The trial Judge's one sentence order of April 25, 1991, denying appellant's motion relies on the second amended complaint and the subsequent settlement. Neither appears to provide a basis for denial of the motion. The second amended complaint contains the allegation against appellant. The notice of settlement was filed by plaintiff's counsel. *fn5 As appellant points out in her brief, the dismissal was not in itself dispositive of her motion for Rule 11 sanctions. See Kurkowski v. Volcker, 819 F.2d 201, 203 (8th Cir. 1987) (trial court has authority to order Rule 11 sanctions after voluntary dismissal); see also Cooter & Gell v. Hartmarx Corp., 496 U.S. 384, 110 S.Ct. 2447, 2455-56, 110 L. Ed. 2d 359 (1990) (Rule 11 sanctions imposed after lawsuit was no longer pending); Office & Prof. Employees Int'l Union v. International Bhd of Painters, 580 A.2d 630 (D.C. 1990) (motion for Rule 11 sanctions after plaintiffs/appellees sought to dismiss under R. 41 (a)(2)). *fn6
In the motion to file a second amended complaint, appellee's counsel stated only that upon investigation it was learned that appellant knew of the contract between appellee and Mr. Johnson, an undisputed point. Thereafter, in opposition to the Rule 11 motion, appellee and her attorney referred to information from an unnamed seller's agent that is not stated under oath, by affidavit or otherwise. The representation in the opposition about Mr. Johnson's testimony is unsupported by the transcript of the injunction proceedings, and is, at least facially, contradicted by the motions Judge's findings about why settlement did not occur. *fn7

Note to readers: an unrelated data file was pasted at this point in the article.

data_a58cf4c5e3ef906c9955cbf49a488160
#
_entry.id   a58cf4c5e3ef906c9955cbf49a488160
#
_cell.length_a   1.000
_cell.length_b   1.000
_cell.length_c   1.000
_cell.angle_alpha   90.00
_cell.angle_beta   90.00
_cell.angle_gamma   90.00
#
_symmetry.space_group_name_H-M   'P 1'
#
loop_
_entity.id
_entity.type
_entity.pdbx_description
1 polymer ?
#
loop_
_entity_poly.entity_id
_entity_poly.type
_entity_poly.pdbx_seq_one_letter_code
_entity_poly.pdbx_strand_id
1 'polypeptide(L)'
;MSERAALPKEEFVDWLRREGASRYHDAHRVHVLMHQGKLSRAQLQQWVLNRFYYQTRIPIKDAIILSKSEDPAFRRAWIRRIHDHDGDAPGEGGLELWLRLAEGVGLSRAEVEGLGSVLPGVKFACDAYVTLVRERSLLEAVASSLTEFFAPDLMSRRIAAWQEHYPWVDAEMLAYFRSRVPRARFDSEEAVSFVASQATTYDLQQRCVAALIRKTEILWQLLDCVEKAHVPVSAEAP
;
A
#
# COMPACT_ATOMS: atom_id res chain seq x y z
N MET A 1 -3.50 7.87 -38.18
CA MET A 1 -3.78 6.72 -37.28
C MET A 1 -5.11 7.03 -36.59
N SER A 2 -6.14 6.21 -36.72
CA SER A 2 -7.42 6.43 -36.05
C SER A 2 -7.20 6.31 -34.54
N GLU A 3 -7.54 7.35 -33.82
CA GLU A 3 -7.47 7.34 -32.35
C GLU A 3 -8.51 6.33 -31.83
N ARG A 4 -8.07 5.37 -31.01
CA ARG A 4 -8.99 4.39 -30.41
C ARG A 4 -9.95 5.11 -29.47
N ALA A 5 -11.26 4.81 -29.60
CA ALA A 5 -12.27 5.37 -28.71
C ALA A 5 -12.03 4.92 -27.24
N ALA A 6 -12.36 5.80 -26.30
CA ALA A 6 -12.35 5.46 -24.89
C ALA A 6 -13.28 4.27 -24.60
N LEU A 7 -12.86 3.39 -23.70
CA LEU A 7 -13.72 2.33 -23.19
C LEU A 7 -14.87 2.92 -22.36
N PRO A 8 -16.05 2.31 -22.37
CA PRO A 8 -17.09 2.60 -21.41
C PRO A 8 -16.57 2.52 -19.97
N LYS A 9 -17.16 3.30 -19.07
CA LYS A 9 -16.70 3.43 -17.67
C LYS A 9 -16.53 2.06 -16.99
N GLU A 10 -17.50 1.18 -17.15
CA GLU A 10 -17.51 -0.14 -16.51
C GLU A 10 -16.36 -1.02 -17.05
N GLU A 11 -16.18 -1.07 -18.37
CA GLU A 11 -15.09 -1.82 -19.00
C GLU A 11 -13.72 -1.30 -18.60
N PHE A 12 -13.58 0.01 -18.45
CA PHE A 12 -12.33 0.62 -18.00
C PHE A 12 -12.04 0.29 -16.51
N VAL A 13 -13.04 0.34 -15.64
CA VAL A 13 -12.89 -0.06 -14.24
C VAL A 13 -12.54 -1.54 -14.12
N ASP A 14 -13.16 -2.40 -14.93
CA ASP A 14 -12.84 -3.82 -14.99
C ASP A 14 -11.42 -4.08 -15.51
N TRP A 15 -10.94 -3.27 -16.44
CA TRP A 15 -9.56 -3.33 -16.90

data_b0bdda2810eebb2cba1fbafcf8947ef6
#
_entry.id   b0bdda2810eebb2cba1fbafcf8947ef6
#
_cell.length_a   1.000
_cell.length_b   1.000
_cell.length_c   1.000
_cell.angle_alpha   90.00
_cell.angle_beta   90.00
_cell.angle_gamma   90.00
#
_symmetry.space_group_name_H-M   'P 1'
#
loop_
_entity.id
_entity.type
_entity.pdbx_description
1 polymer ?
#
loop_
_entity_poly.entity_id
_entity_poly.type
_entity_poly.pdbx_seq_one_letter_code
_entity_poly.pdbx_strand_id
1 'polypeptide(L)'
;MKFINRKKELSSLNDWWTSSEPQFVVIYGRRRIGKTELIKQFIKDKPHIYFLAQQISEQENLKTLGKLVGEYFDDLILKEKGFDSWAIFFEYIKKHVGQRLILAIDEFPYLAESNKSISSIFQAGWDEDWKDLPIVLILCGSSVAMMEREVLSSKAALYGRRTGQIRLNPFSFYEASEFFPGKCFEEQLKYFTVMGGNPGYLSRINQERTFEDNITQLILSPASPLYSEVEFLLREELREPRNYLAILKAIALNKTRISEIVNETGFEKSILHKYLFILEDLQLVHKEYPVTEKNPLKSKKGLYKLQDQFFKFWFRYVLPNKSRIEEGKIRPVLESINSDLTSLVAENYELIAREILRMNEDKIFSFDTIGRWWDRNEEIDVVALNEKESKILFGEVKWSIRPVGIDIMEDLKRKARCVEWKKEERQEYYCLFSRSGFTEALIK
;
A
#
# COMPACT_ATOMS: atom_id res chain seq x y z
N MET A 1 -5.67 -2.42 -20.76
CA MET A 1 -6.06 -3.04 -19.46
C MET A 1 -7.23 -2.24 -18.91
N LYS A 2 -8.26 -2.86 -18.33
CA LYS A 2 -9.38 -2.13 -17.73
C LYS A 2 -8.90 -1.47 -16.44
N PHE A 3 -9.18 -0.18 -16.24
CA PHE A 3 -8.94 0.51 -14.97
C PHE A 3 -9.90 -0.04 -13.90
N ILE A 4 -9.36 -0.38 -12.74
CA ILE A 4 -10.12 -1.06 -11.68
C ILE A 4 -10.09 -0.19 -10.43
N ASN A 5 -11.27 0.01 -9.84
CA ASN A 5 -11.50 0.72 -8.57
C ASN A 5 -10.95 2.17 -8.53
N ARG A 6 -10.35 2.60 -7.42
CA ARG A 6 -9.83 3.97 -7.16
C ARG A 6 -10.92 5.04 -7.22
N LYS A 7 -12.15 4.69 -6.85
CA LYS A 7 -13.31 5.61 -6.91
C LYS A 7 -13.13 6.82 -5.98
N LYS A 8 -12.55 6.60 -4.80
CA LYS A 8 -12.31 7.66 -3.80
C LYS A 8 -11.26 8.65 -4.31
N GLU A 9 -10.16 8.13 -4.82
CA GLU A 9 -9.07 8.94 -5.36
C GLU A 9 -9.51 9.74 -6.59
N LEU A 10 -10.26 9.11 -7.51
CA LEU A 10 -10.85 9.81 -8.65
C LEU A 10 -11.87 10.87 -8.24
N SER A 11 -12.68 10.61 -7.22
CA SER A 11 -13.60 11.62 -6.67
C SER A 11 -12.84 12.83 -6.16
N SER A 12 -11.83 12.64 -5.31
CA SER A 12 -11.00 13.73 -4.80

Under these circumstances, the basis for the denial of appellant's motion is unclear. We are unable to determine from the Judge's order or the record, including the transcript of the proceedings before the motions Judge, the basis, either procedural or substantive, upon which the trial Judge denied the Rule 11 motion. Accordingly, we remand the motion to the trial court for further proceedings. See Williams v. Board of Trustees of Mt. Jezreel Baptist Church, supra, 589 A.2d at 911; Johnson, supra, 398 A.2d at 366 (trial court "should take pains to ensure that the record does reflect both the foundations and the reasoning behind the discretionary decision").
Associate Judge King concurs in the result.